The organizational and administrative aspects of practice facilitation programs have been summarized recently in an AHRQ publication, “Developing and Running a Primary Care Practice Facilitation Program: A How-to Guide”, which addresses some of the financial issues faced during practice transformation. Many financial models are possible. However, in the context of a nationwide extension program, two types of funding are likely to be important, sustainable funding and project-specific funding.

Sustainable funding could come from federal, state and/or local governments, health insurance companies, and local businesses. All of these entities could expect to gain financially from their investment. Evidence supporting a return on investment from facilitated improvements in delivery of preventive services was published by Hogg in 2005. Project-specific funding could come from a large number of sources including federal (e.g. Office of the National Coordinator for HIT, Centers for Disease Control and Prevention, Health Resources Services Administration, National Institutes of Health, Deparmtent of Defense, and AHRQ), state (e.g. tobacco settlement funds) and local governments, private foundations and other non-profits (e.g. The Patient-Centered Outcomes Research Institute), and local industries.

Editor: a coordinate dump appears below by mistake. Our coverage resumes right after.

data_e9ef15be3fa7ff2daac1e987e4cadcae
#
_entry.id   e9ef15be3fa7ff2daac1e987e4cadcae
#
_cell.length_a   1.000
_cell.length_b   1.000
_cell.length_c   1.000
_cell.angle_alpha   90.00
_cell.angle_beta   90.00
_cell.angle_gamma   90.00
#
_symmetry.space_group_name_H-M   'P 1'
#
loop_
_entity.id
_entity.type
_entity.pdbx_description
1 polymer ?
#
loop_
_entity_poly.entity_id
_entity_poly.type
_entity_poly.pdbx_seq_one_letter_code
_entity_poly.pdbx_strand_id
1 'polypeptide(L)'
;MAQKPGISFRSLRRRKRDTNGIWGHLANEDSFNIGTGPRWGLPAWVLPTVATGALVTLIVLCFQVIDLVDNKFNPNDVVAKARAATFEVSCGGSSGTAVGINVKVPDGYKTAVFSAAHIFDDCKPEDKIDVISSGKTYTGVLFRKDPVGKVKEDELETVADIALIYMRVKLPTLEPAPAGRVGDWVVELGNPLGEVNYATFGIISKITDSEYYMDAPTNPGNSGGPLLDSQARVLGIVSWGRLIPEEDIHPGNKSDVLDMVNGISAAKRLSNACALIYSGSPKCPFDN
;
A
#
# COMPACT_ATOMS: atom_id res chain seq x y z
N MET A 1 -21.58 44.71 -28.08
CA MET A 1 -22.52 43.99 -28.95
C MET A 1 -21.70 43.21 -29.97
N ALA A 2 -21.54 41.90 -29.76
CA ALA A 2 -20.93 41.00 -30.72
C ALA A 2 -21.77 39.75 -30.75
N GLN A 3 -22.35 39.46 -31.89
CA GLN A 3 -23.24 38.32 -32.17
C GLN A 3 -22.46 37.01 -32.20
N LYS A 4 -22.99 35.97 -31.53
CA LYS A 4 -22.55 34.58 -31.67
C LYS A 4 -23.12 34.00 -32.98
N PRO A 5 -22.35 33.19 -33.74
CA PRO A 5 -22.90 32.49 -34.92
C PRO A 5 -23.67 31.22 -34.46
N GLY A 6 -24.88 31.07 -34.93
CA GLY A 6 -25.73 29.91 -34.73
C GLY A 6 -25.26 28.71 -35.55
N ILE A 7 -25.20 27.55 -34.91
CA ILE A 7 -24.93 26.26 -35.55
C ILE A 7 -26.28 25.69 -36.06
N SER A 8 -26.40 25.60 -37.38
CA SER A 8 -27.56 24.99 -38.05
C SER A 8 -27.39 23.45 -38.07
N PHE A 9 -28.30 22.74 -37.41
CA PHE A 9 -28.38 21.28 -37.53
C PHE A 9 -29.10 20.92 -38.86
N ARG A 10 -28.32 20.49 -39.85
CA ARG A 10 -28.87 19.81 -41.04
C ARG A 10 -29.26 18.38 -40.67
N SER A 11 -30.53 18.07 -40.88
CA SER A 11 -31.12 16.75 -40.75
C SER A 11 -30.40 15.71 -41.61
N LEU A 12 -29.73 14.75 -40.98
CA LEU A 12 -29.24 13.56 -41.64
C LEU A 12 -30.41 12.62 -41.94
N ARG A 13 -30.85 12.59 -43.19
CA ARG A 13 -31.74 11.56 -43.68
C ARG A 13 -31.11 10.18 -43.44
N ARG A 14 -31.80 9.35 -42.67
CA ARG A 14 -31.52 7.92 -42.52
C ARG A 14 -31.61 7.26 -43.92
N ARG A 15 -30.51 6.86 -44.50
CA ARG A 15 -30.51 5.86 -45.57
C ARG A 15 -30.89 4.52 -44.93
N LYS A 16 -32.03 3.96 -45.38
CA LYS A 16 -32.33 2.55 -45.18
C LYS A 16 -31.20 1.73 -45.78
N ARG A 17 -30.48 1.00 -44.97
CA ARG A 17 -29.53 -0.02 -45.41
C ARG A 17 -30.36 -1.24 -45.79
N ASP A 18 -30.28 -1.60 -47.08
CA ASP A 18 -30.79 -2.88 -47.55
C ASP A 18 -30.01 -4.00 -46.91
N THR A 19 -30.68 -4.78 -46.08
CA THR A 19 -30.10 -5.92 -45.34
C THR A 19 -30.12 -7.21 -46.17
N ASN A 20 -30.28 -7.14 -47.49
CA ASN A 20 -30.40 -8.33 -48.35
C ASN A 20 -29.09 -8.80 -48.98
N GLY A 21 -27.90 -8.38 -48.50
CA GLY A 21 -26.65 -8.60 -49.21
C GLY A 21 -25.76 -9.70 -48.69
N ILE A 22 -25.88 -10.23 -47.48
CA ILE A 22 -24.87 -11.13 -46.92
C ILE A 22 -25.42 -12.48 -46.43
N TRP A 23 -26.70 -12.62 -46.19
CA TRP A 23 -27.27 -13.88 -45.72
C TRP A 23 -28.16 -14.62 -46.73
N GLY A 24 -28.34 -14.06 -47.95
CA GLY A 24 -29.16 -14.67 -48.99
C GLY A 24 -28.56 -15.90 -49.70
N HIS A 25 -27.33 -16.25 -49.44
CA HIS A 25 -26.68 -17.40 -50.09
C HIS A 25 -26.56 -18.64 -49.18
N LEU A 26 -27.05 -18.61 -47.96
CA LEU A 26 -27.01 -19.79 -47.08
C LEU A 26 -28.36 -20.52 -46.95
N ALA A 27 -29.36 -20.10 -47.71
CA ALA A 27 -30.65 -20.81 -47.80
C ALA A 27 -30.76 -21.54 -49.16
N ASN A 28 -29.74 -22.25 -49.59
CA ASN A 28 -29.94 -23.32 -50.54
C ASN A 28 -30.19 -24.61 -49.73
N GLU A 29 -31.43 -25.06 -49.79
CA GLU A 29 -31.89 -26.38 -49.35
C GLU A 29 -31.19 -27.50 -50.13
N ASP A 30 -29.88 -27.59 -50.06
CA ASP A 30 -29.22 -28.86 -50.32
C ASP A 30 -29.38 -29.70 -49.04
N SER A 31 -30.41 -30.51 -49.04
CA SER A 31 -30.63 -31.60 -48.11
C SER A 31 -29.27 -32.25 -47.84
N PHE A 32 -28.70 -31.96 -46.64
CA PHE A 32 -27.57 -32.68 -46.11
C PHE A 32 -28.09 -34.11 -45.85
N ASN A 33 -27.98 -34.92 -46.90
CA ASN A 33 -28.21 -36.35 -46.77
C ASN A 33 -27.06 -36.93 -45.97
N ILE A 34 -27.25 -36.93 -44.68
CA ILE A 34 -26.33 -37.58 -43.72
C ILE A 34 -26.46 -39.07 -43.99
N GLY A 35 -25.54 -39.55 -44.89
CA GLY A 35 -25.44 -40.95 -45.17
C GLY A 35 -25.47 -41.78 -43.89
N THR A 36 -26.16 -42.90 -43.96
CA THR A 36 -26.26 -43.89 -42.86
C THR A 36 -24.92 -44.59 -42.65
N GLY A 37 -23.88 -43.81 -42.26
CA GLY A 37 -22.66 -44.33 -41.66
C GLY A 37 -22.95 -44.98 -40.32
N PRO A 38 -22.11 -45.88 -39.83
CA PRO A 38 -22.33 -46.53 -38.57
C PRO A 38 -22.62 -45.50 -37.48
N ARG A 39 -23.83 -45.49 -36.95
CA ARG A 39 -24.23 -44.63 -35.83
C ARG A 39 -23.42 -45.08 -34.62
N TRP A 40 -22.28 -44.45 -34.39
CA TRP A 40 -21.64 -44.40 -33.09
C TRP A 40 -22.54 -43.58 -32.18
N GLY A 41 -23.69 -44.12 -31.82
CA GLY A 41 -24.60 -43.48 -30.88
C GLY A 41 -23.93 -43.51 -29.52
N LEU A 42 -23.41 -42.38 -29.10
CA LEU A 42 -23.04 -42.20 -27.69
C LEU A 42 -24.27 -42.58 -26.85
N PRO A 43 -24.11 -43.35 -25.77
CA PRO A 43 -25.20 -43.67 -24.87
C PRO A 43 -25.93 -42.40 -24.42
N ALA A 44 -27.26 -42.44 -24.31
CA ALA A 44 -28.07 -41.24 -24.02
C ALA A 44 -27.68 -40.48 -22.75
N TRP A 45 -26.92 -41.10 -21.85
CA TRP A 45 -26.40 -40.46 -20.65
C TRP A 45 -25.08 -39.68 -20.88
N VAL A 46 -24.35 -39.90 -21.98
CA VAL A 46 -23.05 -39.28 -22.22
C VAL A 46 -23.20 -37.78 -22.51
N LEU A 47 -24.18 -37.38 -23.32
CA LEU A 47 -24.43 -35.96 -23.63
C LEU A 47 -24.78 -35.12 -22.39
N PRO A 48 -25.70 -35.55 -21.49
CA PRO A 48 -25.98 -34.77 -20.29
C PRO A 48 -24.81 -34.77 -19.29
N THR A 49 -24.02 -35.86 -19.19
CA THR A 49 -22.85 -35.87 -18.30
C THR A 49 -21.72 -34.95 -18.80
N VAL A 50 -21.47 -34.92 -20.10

In New Mexico, funding for health extension has come from a variety of sources, including university special appropriations, project-specific grants from state and national entities, and partnerships with community organizations. More information about how New Mexico has financed health extension can be found at right.

Partnerships in Challenging Times

The current economic crisis has led to decreased funding for many programs and initiatives– from core funding rescissions from State funds, to fewer (and more competitive) grant opportunities. The silver lining to this dark cloud has been the increased collaboration between previously-siloed departments, increased partnership between the university and the community, and more effective use of funds, including cost-sharing for staff and programs.

“Shared Resources” have become increasingly necessary, not only for small, independent practices, but for community organizations as well, leading to alignment of priorities and programming across the state. The University of New Mexico Health Sciences Center adopted their Vision 2020, which is “Partnering with communities, we will improve health and health equity more than any other state by 2020.” In order to reach this vision, the HSC has recognized that we must move beyond competition and better align our priorities, resources, and strategies in partnership with other people, organizations, and institutions in our state.